This proposal presents the Ka-band SWOT Phenomenology Airborne Radar (KaSPAR) to support the surface water ocean topography (SWOT) mission for science and algorithm development and calibration and validation. KaSPAR is a modular system with multiple temporal and cross-track baselines to fully characterize the scattering and statistics expected from SWOT, provide data for developing classification algorithms, and understanding instrument performance and limitations over the vast variety of scenes that SWOT will encounter (ie sea-ice, vegetation covered water, frozen/partially frozen rivers etc). Furthermore a wide-swath (>5km) high-accuracy elevation mapping capability provides the necessary framework to translate traditional point or profile calibration/validation measurements to the spatial framework that SWOT will measure. Beyond SWOT, KaSPAR's unique 4D imaging capability (2D intensity, elevation and velocity mapping) can be uniquely applied to topography applications, local water resource management and monitoring, weather reconnaissance (e.g. floods & storm surge), electronic vision applications and much more. The Phase II activities will build out a complete multichannel radar system to realize the potential of KaSPAR. Key developments include the highly phase-stable high-bandwidth receivers, low-sidelobe antennas and integration with a high power (40W) solid-state power amplifier. The modular, compact design will be compatible between platforms and is directly compatible without modification with two NASA King Air aircraft. Long-term KaSPAR is designed to support unpressurized high altitude operations.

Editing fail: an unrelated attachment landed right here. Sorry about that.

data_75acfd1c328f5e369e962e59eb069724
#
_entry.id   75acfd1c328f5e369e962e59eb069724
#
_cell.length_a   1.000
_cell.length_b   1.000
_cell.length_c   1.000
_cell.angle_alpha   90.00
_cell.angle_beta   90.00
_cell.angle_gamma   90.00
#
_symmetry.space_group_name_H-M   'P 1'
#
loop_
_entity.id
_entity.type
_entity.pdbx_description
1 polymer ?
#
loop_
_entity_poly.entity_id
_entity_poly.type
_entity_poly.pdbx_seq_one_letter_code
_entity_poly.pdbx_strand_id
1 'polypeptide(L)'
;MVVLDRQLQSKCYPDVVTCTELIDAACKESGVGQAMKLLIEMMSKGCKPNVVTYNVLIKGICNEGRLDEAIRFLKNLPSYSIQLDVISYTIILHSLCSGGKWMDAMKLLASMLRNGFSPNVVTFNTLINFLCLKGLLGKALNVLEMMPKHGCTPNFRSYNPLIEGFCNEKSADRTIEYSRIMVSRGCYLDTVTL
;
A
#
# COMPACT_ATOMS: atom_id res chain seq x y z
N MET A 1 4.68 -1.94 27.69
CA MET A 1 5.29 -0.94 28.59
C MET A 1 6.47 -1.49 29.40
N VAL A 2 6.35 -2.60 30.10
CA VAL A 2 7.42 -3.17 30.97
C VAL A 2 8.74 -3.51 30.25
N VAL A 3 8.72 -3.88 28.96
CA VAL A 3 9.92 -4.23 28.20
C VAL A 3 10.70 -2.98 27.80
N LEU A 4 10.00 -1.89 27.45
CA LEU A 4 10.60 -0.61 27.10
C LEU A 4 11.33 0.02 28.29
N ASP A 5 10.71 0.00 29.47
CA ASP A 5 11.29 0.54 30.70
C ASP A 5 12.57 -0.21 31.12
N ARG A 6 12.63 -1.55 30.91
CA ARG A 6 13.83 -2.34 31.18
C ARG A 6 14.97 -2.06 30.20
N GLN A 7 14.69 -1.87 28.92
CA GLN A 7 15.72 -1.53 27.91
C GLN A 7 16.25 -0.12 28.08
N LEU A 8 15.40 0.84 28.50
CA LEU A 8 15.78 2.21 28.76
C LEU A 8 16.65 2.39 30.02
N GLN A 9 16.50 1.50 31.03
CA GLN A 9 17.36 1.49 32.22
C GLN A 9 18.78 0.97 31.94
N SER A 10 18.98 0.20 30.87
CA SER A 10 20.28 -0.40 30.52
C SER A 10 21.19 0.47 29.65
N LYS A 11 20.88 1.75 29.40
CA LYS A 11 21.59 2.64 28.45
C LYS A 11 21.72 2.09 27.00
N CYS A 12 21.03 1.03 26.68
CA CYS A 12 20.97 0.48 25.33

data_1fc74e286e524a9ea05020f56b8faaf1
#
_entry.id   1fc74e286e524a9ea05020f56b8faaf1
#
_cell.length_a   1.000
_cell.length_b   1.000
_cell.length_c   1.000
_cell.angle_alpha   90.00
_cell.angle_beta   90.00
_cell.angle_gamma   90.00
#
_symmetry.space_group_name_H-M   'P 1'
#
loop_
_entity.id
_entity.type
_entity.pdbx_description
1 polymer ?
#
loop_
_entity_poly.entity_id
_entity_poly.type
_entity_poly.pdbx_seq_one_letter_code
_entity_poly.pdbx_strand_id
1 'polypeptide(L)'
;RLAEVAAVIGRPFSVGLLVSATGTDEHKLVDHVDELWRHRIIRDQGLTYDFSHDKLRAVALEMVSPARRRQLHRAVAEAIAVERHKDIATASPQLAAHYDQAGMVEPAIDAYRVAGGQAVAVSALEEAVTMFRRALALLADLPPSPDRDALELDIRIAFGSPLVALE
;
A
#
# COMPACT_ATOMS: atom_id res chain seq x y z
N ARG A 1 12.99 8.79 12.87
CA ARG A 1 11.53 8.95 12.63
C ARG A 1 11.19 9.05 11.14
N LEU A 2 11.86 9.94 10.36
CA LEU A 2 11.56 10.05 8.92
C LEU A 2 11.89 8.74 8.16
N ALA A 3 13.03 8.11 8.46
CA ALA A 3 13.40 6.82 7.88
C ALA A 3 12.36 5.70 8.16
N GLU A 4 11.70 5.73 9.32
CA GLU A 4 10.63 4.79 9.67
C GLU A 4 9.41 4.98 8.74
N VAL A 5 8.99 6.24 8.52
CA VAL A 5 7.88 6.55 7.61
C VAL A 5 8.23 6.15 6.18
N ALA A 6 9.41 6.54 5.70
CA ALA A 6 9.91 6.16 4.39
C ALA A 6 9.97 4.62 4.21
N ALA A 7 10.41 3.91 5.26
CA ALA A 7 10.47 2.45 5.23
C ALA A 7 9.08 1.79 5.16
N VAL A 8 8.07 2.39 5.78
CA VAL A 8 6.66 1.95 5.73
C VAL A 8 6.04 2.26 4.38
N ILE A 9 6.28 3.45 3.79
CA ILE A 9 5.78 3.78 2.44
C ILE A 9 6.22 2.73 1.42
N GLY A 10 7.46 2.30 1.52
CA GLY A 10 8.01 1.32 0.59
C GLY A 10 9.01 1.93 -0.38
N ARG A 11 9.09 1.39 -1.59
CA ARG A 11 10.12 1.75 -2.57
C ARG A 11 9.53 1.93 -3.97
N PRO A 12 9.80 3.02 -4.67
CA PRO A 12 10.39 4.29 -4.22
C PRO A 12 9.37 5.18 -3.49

Grant
Agency: Department of Commerce | Branch: | Program: SBIR | Phase: Phase II | Award Amount: 399.69K | Year: 2012